Chinook shot down over Taliban safe haven near Kabul

The New York Times account of the helicopter crash in the Saydabad district in Wardak province provides important details on the status of Taliban safe havens in the Afghan east. It is still unclear if the helicopter was shot down, but it appears to be the case. Thirty US soldiers, including more than 20 SEALs, and seven Afghan commandos were among those killed. Keep in mind while reading this that Wardak borders Kabul province. From the NYT report:

The Tangi Valley traverses the border between Wardak and Logar Province, an area where security has worsened over the past two years, bringing the insurgency closer to the capital, Kabul. It is one of several inaccessible areas that have become havens for insurgents, according to operations and intelligence officers with the Fourth Brigade Combat Team, 10th Mountain Division, which patrols the area. The mountainous region, with its steeply pitched hillsides and arid shale, laced by small footpaths and byways, has long been an area that the Taliban have used to move between Logar and Wardak, local officials said.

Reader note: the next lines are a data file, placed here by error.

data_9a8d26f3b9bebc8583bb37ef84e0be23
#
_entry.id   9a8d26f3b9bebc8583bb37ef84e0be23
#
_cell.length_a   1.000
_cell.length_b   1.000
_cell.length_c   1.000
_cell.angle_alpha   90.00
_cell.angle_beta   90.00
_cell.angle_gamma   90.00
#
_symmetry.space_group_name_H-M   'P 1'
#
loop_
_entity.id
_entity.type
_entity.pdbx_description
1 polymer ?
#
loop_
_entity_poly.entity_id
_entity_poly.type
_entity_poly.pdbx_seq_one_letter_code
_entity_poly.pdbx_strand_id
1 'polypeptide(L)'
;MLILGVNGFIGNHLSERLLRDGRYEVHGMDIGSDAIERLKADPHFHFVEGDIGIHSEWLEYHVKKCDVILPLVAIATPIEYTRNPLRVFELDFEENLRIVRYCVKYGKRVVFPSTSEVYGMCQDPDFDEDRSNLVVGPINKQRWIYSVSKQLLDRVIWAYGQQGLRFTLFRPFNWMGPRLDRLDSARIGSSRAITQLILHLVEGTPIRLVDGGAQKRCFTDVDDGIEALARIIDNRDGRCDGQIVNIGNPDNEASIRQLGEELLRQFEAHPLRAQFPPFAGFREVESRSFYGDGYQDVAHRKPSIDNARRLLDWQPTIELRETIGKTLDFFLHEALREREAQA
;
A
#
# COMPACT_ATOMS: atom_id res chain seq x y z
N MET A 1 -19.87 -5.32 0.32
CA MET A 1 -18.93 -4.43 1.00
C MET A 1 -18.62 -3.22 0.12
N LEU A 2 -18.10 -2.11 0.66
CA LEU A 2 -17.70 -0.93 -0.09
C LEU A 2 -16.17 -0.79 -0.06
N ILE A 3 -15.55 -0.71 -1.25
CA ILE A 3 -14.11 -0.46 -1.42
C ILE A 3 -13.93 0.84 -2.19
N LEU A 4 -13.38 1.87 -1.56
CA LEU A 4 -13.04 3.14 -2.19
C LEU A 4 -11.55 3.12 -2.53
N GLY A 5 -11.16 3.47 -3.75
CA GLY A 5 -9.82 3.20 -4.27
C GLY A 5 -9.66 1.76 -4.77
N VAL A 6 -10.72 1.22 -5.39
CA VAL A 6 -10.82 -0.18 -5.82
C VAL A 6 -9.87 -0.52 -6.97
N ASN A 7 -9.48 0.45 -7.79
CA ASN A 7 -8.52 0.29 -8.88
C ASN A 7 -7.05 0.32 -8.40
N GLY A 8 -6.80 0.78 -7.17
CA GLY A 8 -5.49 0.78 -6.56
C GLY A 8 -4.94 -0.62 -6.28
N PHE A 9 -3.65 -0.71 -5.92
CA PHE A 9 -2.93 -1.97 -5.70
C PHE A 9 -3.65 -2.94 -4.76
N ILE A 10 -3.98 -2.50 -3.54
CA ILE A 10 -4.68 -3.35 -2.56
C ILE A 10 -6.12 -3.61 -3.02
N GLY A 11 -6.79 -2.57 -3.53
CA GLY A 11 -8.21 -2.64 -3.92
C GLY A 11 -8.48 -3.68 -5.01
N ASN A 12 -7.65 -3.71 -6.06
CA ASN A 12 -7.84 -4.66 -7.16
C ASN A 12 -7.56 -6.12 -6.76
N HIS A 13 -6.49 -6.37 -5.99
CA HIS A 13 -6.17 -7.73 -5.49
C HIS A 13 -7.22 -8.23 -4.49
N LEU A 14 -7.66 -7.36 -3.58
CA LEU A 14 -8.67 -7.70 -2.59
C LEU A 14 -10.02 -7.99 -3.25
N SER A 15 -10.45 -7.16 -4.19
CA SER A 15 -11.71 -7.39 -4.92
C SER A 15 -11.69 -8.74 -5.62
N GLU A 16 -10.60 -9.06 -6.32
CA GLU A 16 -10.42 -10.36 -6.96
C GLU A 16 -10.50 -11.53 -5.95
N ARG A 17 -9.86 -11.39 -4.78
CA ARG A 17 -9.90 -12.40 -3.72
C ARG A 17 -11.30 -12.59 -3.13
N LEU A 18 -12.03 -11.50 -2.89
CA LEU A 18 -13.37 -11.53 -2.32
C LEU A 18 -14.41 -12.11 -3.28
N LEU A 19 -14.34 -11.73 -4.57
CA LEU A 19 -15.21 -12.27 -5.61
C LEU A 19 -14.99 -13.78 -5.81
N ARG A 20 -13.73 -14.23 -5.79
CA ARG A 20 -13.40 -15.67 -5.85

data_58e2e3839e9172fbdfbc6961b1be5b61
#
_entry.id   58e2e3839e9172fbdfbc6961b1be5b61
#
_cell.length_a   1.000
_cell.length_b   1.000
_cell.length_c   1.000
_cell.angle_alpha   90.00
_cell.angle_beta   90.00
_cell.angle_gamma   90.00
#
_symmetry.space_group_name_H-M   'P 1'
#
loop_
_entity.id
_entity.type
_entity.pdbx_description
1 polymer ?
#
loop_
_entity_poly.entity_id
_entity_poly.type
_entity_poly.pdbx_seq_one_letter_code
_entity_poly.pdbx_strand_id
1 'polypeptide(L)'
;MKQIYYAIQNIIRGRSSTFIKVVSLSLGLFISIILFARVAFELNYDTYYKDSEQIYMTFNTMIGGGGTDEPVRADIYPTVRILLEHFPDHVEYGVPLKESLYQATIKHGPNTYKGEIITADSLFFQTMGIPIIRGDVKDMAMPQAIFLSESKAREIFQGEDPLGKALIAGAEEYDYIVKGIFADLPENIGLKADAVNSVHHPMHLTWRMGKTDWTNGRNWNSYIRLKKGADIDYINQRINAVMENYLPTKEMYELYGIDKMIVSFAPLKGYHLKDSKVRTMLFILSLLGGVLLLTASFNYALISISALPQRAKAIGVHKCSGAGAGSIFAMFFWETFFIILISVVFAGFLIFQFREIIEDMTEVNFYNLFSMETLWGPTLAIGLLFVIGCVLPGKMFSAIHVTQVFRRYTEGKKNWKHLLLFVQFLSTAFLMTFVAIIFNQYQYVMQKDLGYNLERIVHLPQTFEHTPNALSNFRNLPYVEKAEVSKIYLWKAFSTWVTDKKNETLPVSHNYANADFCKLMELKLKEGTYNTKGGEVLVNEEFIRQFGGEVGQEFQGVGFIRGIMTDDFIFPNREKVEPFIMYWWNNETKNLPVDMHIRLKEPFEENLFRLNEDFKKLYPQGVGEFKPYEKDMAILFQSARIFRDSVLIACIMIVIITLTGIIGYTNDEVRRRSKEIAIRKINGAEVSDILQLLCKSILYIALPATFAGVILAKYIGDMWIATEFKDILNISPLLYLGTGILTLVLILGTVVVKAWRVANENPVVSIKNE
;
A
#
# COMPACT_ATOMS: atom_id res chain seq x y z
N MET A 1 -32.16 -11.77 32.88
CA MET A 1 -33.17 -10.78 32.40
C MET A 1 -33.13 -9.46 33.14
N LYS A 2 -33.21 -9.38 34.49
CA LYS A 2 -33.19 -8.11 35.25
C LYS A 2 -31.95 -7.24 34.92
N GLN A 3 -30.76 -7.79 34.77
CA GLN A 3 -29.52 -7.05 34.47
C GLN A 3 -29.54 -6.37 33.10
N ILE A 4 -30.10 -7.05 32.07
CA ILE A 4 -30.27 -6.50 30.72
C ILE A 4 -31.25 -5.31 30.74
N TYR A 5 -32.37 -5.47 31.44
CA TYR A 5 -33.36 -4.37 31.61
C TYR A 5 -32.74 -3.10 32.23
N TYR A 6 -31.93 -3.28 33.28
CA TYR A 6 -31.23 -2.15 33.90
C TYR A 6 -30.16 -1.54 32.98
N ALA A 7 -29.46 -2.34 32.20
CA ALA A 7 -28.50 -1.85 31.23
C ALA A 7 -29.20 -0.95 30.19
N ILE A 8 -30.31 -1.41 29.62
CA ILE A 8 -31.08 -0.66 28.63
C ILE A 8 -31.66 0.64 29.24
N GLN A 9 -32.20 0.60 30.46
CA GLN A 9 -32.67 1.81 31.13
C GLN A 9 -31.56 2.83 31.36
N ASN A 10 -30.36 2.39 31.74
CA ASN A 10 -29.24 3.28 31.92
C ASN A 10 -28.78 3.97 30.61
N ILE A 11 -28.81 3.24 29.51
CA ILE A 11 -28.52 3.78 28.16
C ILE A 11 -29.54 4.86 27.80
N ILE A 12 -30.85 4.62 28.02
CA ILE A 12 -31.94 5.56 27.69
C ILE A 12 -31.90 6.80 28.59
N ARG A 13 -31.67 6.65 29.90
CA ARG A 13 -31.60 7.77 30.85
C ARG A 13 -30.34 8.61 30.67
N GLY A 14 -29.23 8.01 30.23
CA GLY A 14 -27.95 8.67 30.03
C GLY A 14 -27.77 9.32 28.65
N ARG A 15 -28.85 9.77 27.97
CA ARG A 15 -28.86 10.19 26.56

Officers at a forward operating base near the valley described Tangi as one of the most troubled areas in Logar and Wardak Provinces.

“There’s a lot happening in Tangi,” said Capt. Kirstin Massey, 31, the assistant intelligence officer for Fourth Brigade Combat Team in an interview last week. “It’s a stronghold for the Taliban.”

The fighters are entirely Afghans and almost all local residents, Captain Massey said, noting that “We don’t capture any fighters who are non-Afghans.”

The redoubts in these areas pose the kind of problems the military faced last year in similarly remote areas of Kunar Province, forcing commanders to weigh the mission’s value given the cost in soldiers’ lives and dollars spent in places where the vast majority of the insurgents are local residents who resent both the NATO presence and the Afghan government.

The dilemma is that if NATO military forces do not stay, the areas often quickly slip back under Taliban influence, if not outright control, and the Afghan National Security Forces do not have the ability yet to rout them.

When the Fourth Brigade Combat Team handed over its only combat outpost in the Tangi Valley to Afghan security forces in April, the American commander for the area said that as troops began to withdraw, he wanted to focus his forces on troubled areas that had larger populations. But he pledged that coalition forces would continue to carry out raids there to stem insurgent activity.